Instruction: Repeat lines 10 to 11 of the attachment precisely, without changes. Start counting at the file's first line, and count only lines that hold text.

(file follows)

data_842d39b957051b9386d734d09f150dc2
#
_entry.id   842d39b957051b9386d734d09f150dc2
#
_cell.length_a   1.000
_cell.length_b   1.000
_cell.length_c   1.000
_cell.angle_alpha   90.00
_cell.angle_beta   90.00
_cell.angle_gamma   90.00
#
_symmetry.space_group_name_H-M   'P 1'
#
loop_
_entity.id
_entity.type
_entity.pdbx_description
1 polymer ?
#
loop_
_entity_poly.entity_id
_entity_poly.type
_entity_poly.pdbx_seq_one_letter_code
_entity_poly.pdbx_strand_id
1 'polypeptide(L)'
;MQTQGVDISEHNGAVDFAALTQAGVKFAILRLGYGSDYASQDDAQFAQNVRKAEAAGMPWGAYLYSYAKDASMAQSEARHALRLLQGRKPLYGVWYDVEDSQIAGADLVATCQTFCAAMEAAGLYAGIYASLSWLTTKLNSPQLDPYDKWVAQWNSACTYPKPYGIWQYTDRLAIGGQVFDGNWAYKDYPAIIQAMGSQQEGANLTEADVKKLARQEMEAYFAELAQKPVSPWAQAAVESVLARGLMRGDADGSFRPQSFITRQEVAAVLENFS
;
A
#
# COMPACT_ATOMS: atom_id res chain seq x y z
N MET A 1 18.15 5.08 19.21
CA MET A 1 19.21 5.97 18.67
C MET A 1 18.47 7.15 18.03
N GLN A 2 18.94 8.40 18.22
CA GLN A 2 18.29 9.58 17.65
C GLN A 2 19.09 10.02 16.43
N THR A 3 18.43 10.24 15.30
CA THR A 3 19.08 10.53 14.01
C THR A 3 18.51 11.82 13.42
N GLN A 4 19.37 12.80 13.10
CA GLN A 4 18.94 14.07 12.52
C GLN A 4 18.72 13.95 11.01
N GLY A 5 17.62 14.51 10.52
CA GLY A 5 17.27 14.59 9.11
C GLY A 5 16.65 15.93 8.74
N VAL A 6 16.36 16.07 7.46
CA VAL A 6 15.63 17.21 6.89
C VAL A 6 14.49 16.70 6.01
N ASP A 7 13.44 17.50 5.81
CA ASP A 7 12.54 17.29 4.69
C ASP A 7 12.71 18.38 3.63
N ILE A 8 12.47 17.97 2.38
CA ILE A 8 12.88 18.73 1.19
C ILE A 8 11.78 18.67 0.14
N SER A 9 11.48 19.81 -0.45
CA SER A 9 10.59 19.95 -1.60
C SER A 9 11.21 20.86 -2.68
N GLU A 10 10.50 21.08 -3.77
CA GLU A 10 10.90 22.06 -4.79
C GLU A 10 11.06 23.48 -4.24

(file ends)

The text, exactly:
_cell.angle_gamma   90.00
#